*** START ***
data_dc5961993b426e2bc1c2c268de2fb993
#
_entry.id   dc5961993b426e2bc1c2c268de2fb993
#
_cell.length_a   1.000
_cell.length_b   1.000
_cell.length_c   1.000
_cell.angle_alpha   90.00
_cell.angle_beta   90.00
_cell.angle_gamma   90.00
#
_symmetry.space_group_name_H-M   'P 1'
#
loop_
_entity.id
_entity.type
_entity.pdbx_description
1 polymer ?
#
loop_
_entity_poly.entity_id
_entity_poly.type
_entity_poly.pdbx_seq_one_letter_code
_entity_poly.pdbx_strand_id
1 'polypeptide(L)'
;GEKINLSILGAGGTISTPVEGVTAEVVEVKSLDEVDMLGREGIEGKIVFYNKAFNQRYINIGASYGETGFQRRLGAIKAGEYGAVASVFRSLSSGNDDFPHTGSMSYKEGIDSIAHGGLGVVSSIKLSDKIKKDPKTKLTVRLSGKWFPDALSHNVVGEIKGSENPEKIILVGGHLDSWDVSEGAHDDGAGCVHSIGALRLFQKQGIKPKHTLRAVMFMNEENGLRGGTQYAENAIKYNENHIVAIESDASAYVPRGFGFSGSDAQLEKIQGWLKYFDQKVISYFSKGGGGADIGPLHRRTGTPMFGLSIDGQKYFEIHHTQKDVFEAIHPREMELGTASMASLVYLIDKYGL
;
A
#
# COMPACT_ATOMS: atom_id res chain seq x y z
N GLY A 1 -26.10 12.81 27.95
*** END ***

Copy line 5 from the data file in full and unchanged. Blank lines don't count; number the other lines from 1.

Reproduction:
_cell.length_a   1.000